The cake did turn out beautifully in the end. The sponge was light and very chocolaty, but with a distinct porter flavour, while the icing was, er, the icing on the cake. I would heartily recommend this recipe if you want to make a chocolate cake with a difference for a special occasion!

Chocolate porter cake

The recipe

Can be found on the BBC Food website here (I substituted the stout for Asda Extra Special Porter).

First bake: spiced beetroot, apple and hazelnut muffins

Spiced beetroot, apple and hazelnut muffins

Beetroot has recently become one of my favourite vegetables. I’ve always liked it, but I’ve tasted or used it in a few recipes over the last few weeks and am amazed at how versatile it is. So, today, I decided to bake this recipe that I’ve had my eye on for a while to see just what else the beetroot can do.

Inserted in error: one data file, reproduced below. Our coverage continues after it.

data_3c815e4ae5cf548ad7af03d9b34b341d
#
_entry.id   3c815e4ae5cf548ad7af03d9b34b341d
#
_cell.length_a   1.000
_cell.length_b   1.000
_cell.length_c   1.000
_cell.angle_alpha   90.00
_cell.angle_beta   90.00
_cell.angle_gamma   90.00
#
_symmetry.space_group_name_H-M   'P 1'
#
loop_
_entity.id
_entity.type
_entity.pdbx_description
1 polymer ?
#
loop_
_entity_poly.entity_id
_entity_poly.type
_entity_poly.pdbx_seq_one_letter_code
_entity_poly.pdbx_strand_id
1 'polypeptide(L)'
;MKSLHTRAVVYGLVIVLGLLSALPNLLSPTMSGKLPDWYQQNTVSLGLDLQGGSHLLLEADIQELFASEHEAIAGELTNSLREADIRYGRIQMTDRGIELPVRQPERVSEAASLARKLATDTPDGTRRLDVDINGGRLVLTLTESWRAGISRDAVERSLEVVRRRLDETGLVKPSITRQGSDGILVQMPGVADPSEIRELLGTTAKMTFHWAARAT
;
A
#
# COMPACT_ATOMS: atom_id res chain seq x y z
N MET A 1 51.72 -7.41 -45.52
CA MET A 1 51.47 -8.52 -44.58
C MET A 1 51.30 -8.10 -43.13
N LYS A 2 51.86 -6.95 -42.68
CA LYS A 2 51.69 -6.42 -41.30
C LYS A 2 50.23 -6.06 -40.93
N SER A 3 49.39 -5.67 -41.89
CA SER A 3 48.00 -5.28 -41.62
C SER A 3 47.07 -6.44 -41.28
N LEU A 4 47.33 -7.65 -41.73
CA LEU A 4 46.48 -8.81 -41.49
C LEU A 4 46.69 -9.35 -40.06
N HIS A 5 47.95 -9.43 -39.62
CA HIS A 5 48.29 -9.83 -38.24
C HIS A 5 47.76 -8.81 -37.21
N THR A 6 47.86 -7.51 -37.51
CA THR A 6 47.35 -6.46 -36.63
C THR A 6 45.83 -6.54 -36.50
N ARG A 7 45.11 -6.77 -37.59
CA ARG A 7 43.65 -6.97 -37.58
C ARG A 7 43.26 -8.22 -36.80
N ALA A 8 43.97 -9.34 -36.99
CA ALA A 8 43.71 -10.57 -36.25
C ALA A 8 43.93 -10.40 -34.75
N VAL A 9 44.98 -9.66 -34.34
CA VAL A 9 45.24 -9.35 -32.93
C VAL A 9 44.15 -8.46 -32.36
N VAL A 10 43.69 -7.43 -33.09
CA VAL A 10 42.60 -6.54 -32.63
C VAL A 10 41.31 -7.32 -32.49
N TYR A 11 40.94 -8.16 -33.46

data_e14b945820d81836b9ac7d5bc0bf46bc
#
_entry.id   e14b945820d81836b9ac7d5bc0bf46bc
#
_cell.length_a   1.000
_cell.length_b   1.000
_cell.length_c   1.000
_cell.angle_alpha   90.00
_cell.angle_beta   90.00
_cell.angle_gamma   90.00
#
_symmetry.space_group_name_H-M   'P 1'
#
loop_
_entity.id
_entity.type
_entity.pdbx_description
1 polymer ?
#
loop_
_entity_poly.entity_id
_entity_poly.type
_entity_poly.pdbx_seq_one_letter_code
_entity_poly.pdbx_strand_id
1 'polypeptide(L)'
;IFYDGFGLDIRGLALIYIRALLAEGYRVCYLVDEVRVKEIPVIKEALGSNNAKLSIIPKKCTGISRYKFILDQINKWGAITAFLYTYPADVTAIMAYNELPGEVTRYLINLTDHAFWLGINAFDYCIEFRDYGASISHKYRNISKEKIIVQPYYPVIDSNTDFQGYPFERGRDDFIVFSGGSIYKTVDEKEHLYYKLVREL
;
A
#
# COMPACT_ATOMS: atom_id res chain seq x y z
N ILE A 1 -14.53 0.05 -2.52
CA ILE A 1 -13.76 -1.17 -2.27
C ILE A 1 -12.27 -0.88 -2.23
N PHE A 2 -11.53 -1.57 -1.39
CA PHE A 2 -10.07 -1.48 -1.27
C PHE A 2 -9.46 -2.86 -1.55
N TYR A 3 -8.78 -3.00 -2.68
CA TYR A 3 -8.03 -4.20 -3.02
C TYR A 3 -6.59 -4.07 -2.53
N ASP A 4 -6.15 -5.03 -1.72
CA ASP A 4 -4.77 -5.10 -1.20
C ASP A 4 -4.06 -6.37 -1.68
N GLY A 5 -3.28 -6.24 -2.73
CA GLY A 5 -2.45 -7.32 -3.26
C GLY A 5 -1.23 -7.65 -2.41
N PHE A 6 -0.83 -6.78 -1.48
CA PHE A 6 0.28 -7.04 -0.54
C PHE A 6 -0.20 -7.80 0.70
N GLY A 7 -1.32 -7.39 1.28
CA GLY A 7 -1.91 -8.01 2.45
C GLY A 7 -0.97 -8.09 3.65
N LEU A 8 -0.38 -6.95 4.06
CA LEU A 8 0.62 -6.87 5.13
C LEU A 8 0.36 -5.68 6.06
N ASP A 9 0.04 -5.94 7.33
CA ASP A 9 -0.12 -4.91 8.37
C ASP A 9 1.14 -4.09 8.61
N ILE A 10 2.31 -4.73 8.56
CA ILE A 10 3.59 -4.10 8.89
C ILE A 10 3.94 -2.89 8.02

The recipe seems fairly simple on first glance, but be warned: it takes longer than you think to grate a pile of apples and beetroot! The effort is well worth it, though. Once you’re at the point where you can throw the grater into the sink/dishwasher, it’s just a matter of whipping up the dry and wet mixes and folding them together. Then, the rather wonderful crunchy hazelnut topping is made – this is sprinkled over the muffins in their cases before baking.

Spiced beetroot, apple and hazelnut muffin mixes

Left: hazelnut topping, right: raw muffin mix in cases

The recipe calls for 3 heaped teaspoons of mixed spice and 1 tsp of cinnamon altogether, but I found out too late that I didn’t have any cinnamon, so I just added more of the mixed spice. Another substitution I made was ready-packed toasted chopped hazelnuts for the blanched hazelnuts, just to save time.